Several years ago I tried eating soy nuts, and I really didn't like the taste of them. Recently, I decided to try again, so I picked up a bag of Soy Nuts from my local Andronicos. I have to say, I am quite intrigued by how low calorie they are compared to peanuts.
Here is how the soy nuts I bought (1 serving pictured on the left) compare to the peanuts I have in my pantry (1 serving pictured on the right):
Dry Roasted, Unsalted Soy Nuts
1 oz is a 1/3 cup serving
2 WW points
Dry Roasted, Unsalted Peanuts
1 oz is a ~1/6 cup serving (I eyed this)
4 WW points
So, basically, peanuts cost you twice as many points for half as big of a serving. Or, another way to look at it is that you could eat an equal sized serving of soy nuts instead of peanuts for just 1 WW point instead of 4 WW points. Very interesting!
As for the taste, I like the ones I bought this time (from Flavor Tree) a lot more than the ones I had many years ago, so my guess is that some brands of soy nuts are better than others. The ones I bought recently are actually shaped like peanuts, whereas the ones I bought years ago were round and not as peanut-like, so perhaps the people behind that brand were not as focused on creating a peanut substitute.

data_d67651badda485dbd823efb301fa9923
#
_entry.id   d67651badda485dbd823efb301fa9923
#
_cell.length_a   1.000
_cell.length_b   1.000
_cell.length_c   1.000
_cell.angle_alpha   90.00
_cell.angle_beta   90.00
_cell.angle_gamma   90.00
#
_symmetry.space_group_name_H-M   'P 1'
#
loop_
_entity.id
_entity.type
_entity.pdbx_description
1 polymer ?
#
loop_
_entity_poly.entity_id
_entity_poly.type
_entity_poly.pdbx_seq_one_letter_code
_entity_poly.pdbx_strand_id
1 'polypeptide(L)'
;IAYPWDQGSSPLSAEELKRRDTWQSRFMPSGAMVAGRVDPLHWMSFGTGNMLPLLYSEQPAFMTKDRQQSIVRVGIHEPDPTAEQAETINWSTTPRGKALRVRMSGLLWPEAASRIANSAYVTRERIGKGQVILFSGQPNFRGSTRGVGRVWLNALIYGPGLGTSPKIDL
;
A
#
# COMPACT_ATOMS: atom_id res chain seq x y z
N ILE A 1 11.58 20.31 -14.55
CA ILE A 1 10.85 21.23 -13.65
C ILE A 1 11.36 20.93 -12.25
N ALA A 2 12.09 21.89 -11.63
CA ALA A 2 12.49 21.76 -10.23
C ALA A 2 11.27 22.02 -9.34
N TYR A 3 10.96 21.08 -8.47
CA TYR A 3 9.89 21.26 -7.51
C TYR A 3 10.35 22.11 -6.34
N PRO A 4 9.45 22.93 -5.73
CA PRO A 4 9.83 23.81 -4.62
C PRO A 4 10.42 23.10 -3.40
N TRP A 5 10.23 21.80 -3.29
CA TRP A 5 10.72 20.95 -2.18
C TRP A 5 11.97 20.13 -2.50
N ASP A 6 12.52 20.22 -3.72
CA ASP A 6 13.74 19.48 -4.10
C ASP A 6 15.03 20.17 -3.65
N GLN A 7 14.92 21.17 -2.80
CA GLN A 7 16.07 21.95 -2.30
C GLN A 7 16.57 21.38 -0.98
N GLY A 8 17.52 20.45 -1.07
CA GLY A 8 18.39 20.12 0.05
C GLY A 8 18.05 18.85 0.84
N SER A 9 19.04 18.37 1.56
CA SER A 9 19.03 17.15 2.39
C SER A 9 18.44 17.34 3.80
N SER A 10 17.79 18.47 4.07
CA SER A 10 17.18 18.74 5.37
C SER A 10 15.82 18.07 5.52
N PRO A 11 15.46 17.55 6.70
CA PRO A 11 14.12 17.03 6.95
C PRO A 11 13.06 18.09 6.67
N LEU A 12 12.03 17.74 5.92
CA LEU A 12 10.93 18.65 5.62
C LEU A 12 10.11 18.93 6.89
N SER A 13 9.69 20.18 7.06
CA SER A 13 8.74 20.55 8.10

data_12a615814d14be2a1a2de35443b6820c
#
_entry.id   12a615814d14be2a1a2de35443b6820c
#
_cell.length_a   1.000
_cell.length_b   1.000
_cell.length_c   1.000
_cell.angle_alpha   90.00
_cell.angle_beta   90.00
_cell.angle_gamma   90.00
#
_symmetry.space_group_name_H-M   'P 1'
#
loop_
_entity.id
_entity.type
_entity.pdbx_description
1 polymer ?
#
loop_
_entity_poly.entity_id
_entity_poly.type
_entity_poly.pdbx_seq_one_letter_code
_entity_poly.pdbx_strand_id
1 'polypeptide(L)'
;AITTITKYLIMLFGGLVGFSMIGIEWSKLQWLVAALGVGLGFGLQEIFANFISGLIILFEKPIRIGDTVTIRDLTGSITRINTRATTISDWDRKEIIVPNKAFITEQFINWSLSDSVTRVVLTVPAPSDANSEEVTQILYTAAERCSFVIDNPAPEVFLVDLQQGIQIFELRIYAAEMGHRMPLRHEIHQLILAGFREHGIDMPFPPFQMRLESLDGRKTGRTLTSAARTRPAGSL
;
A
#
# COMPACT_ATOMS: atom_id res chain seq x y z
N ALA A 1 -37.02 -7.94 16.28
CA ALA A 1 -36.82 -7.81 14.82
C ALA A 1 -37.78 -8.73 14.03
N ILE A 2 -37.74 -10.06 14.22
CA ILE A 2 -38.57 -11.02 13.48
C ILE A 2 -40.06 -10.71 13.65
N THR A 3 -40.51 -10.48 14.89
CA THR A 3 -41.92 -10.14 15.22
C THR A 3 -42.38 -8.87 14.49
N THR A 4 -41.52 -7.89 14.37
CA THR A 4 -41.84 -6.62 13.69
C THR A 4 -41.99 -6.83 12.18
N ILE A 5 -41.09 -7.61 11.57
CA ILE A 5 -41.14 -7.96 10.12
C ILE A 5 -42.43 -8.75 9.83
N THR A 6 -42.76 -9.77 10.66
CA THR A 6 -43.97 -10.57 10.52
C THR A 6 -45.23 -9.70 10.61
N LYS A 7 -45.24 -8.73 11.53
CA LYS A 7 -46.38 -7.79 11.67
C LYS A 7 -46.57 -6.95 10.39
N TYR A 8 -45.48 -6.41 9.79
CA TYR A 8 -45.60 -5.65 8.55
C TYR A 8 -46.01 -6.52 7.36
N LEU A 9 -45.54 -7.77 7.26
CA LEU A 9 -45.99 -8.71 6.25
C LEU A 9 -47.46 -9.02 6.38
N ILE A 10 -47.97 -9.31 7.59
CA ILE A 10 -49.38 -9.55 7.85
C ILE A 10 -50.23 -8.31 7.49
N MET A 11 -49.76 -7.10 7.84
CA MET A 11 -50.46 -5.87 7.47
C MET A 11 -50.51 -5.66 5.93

So, soy nuts can definitely be yummy, although they aren't quite as fulfilling as eating peanuts (they are much lighter in weight which is why a serving is so much bigger, and they aren't as flavorful, so I would not eat them alone). But, I've found they work really well as a substitute for some purposes! For instance, I think they are good to have around for adding a lot of yummy crunch to some ice cream (you can build a low calorie sundae by adding whipped cream, a few low calorie cookies, and these nuts), Pad Thai, frozen fruit, a stir fry, yogurt (like fage yogurt), or some low calorie steel cut oatmeal.
By the way, I'm not advocating eating soy nuts instead of peanuts all of the time. Peanuts are a good food to incorporate into your diet since they contain vitamin E, folic acid, thiamin, niacin, and other healthy antioxidants. Other nuts (in moderation) are also really good food to incorporate into your diet, and are believed to help lower cholesterol, and protect people from heart disease and other ailments. Soy also has good properties (the soy nuts I bought are literally made from dry roasted soy beans -- nothing added), but in a different way since soy is high in protein and it has a lot of iron in it. In short, eating either in moderation is probably best.
You can buy soy nuts at almost any grocery store. Just be aware that the ingredients and caloric content may vary (as well as the taste).